Purchasing managers typically must have at least 5 years of experience as a buyer or purchasing agent. At the top levels, purchasing manager duties may overlap with other management functions, such as production, planning, logistics, and marketing.
An experienced purchasing agent or buyer may become an assistant purchasing manager before advancing to purchasing manager, supply manager, or director of materials management.
Purchasing managers and buyers and purchasing agents with extensive work experience can also advance to become the Chief Procurement Officer (CPO) for an organization.
Analytical skills. When evaluating suppliers, purchasing managers and buyers and purchasing agents must analyze their options and choose a supplier with the best combination of price, quality, delivery, or service.
Decision making skills. Purchasing managers and buyers and purchasing agents must have the ability to make informed and timely decisions, choosing products that they think will sell.
Math skills. Purchasing managers and buyers and purchasing agents must possess math skills. They must be able to compare prices from different suppliers to ensure that their organization is getting the best deal.
Negotiating skills. Purchasing managers and buyers and purchasing agents often must negotiate the terms of a contract with a supplier. Interpersonal skills and self-confidence, in addition to knowledge of the product, can help lead to successful negotiations.
The median annual wage for buyers and purchasing agents was $62,750 in May 2018. The median wage is the wage at which half the workers in an occupation earned more than that amount and half earned less. The lowest 10 percent earned less than $37,080, and the highest 10 percent earned more than $104,190.
The median annual wage for purchasing managers was $118,940 in May 2018. The lowest 10 percent earned less than $69,860, and the highest 10 percent earned more than $187,060.
In May 2018, the median annual wages for buyers and purchasing agents in the top industries in which they worked were as follows:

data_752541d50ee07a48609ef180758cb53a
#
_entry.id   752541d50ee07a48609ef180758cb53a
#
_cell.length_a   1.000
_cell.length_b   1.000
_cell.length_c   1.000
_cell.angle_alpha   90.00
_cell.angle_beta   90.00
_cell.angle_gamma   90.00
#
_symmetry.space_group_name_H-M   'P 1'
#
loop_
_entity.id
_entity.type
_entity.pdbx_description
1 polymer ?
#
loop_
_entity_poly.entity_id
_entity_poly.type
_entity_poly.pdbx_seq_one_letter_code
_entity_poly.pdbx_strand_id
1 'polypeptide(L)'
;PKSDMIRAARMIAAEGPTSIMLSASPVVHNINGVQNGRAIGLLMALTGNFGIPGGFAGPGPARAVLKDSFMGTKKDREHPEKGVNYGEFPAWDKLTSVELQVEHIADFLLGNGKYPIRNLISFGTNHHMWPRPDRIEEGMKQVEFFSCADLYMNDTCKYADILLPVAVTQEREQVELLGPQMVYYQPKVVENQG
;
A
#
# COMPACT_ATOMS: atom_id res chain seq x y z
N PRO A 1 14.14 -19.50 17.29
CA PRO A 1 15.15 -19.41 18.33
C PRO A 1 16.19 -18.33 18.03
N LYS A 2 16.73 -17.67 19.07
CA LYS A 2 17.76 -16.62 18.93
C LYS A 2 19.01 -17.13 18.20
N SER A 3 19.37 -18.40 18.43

Management of companies and enterprises $70,070
Wholesale trade $57,340
Retail trade $49,380
In May 2018, the median annual wages for purchasing managers in the top industries in which they worked were as follows:
Management of companies and enterprises $129,700
Wholesale trade $112,120
Overall employment of purchasing managers and buyers and purchasing agents is projected to decline 6 percent from 2018 to 2028. Employment growth will vary by occupation.
Projected employment declines of buyers and purchasing agents are expected due to increased automation and outsourcing of some procurement tasks. As procurement technology continues to improve, less complex procurement functions, such as finding suppliers or processing purchase orders, will likely be automated. In addition, some organizations may rely on third parties to handle other tasks, such as market research or supplier risk assessments. Organizations may outsource these functions in order to focus on more complex or strategic procurement tasks and to reduce costs.
In the public sector, employment demand may be negatively affected by the increasing use of cooperative purchasing agreements. These agreements allow state and local governments to share resources in order to buy supplies and make other general purchases. Because the same standard contracts can be used multiple times by multiple government agencies, the rise of purchasing cooperatives may limit the need to hire additional procurement officers.
Employment for purchasing managers is projected to increase because they will continue to be needed to help procure goods and services for business operations or for resale to customers.
There are likely to be more job opportunities for prospective purchasing agents than purchasing managers, despite their projected declines, because of the relatively large size of these occupations.
Source - US Department of Labor
Contacts for more information
For more information about buyers and purchasing agents, including information on education, employment, and certification, visit
The National Institute of Government Purchasing (NIGP), Institute for Public Procurement - (NIGP website contains links to many other government purchasing organizations)